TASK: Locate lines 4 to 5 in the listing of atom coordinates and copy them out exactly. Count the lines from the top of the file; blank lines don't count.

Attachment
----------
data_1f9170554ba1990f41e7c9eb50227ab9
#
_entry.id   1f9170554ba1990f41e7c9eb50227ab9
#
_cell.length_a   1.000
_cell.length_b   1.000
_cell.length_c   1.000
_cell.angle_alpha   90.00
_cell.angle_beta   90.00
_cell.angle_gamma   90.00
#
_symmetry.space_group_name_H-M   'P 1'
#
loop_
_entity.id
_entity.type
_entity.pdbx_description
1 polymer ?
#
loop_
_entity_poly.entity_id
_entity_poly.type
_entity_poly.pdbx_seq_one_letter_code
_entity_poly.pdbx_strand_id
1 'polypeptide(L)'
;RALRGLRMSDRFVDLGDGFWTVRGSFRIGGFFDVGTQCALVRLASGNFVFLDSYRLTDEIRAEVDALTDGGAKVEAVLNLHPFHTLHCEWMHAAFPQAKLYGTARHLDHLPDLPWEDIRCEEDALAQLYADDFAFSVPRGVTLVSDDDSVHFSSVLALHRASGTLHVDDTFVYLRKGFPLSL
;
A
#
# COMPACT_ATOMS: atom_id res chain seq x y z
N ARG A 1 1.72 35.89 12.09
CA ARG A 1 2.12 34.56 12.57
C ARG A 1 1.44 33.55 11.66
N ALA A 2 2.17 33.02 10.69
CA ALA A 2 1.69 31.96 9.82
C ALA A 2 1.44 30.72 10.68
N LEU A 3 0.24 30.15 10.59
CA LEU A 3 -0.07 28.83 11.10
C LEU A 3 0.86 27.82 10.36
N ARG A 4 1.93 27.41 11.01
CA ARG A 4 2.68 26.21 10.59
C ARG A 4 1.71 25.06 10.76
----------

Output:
#
_cell.length_a   1.000